We just finished watching The Lord of the Rings movie trilogy again. If you’ve ever watched the movies or read the books, you’ll remember that there is a clash of kingdoms between the dark lord Sauron and the hobbits and everyone else. There are some pretty spectacular battles as these rival kingdoms clash. At one point, Sam asks, “I wonder what sort of a tale we’ve fallen into?” For Frodo and Sam to understand what’s happening to them, they have to understand the bigger picture, and that picture includes a clash of kingdoms.

The same thing applies to us. If you have come under the kingship of Jesus, you’ve fallen into a larger story. And that story is the story of a clash of kingdoms. So Jesus isn’t saying that we should go looking for persecution, but he says that we will experience it as citizens of his inbreaking kingdom.

In fact, Jesus gives us the reasons we’ll be persecuted. It will be for righteousness’ sake. But he also says that people will say false things about us. When persecuted, they probably won’t say, “I’m persecuting you because you are such a good, righteous person.” Early Christians were charged with being immoral, atheists, and enemies of the state. They were charged with being immoral because they kept talking about loving their brothers and sisters. They were charged with being atheists because they refused to worship the Roman gods. They were charged with being enemies of the state because they said that Jesus, not Caesar, is Lord. None of the charges were true. When persecuted, the charge will always be something else. You won’t be charged with being righteous, but you may be accused of being intolerant or disloyal or not a team player.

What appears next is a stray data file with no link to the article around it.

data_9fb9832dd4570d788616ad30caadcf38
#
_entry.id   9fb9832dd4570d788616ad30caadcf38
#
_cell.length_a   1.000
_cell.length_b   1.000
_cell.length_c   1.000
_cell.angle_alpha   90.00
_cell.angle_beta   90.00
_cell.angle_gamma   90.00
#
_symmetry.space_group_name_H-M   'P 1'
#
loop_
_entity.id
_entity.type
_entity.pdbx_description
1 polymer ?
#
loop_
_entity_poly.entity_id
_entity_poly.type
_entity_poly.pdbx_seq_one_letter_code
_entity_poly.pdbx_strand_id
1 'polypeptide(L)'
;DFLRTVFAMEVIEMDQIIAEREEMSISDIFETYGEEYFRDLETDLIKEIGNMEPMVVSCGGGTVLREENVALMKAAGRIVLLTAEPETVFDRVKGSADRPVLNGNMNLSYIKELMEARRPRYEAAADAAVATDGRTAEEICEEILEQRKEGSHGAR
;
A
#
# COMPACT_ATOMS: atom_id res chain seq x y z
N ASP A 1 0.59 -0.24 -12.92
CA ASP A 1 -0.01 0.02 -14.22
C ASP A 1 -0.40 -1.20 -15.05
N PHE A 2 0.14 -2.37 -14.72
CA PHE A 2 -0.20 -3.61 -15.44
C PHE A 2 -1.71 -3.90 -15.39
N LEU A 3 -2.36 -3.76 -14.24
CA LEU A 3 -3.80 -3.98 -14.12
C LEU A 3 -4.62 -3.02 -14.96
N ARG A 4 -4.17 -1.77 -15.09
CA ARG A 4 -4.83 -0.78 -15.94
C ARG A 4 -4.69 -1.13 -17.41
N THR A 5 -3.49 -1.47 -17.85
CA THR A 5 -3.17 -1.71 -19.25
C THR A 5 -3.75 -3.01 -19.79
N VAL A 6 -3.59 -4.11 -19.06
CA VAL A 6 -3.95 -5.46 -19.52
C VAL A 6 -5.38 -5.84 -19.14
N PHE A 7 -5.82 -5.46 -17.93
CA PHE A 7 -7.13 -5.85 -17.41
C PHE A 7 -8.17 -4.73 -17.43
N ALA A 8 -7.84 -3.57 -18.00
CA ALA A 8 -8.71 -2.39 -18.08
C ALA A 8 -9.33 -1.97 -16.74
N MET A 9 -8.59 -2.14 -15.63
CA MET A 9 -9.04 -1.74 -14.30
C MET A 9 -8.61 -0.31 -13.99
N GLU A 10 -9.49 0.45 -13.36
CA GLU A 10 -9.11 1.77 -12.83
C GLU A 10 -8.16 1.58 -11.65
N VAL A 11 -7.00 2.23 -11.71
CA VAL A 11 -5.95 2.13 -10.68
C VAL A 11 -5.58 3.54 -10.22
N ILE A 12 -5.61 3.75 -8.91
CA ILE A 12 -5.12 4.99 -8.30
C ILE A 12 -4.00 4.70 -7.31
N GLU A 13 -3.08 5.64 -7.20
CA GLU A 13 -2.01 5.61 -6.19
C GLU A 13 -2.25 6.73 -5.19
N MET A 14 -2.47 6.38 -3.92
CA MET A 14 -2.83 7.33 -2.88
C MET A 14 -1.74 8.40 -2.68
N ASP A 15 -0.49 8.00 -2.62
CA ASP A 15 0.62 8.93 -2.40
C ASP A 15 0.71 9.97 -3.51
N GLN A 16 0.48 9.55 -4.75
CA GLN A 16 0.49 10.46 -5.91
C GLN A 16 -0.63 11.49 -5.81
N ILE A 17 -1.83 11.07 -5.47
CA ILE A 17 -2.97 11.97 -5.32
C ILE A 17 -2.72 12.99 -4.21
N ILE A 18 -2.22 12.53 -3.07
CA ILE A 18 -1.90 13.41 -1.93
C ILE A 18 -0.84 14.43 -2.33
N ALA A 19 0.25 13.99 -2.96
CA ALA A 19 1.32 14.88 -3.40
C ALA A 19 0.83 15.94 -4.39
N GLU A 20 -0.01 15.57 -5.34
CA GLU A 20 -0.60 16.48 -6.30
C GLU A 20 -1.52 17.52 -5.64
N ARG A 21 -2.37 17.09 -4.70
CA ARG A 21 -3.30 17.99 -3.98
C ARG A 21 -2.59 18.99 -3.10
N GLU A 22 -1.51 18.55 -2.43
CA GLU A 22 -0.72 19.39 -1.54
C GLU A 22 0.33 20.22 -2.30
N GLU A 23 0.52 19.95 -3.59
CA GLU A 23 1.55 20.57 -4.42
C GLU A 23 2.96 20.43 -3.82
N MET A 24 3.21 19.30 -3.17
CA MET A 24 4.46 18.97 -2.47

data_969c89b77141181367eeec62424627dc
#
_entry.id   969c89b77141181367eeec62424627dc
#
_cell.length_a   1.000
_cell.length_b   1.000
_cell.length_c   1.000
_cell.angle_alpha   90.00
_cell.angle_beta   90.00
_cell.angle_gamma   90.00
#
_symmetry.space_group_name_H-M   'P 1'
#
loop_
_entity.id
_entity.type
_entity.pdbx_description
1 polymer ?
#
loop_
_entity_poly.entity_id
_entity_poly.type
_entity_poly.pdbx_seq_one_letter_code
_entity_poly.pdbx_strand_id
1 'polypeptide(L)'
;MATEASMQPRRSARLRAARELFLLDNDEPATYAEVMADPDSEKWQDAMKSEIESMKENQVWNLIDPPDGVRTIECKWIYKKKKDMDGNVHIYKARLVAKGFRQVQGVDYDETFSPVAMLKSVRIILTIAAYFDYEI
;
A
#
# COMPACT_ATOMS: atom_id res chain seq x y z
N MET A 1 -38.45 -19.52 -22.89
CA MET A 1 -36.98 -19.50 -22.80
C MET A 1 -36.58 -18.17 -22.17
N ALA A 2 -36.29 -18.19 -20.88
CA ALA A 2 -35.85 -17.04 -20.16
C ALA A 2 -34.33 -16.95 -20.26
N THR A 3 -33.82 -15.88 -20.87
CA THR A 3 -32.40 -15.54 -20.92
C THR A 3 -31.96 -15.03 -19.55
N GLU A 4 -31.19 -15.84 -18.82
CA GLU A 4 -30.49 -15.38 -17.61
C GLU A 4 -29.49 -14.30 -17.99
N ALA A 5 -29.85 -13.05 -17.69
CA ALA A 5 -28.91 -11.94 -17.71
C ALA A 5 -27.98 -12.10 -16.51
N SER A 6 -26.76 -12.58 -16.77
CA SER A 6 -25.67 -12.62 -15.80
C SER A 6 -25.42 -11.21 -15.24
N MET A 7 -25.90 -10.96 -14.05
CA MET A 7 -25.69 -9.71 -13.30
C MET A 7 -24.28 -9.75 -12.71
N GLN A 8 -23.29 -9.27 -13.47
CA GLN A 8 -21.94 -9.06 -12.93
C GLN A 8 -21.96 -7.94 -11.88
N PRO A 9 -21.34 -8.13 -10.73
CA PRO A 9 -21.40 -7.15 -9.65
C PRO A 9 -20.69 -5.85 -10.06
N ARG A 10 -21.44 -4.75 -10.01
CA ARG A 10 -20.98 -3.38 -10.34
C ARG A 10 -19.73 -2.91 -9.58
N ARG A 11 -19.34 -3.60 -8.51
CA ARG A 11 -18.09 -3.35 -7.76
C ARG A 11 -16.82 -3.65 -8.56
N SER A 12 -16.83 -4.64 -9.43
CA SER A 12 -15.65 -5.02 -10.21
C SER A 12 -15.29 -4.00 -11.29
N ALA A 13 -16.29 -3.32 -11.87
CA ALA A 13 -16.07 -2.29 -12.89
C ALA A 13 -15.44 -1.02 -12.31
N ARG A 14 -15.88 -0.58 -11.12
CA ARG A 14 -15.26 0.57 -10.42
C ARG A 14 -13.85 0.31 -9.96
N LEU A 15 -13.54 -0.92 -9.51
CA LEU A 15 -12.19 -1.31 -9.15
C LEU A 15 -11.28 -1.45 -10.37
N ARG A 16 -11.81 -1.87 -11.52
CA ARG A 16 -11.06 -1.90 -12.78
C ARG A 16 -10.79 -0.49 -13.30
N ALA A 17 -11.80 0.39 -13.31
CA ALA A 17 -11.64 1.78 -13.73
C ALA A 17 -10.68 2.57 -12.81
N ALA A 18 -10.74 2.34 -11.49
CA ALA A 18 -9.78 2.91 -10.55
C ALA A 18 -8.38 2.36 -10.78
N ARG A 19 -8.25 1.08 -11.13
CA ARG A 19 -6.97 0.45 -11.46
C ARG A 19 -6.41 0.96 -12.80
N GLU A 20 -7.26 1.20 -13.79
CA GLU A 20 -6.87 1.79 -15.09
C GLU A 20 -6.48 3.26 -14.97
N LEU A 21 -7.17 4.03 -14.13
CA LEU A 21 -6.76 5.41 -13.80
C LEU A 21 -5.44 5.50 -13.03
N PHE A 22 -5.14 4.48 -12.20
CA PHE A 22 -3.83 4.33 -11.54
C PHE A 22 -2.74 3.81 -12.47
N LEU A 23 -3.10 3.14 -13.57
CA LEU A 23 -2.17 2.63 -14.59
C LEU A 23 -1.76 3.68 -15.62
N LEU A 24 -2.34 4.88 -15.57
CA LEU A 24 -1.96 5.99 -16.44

This is actually an important part of what it means to be on mission. If you’re not on mission, you probably won’t be persecuted. You’re not persecuted for retreating from the world; you’re only persecuted as you engage it. Sri Lankan missionary Ajith Fernando said this a couple of years ago:

The West is fast becoming an unreached region. The Bible and history show that suffering is an essential ingredient in reaching unreached people. Will the loss of a theology of suffering lead the Western church to become ineffective in evangelism?…Christians in both the East and the West need to have a firm theology of suffering if they are to be healthy and bear fruit.

This message is especially relevant for us as we think about God’s call to join him on mission. That mission entails suffering. The suffering may not be as severe as it is in other parts of the world, but it will happen. We may face rejection and hatred as we tell others about Jesus. We may be fired because we refuse to follow dishonest practices that are routine at work. We may face hostility because people think we’re intolerant. The more we are on mission, the more likely it is that we’ll experience persecution.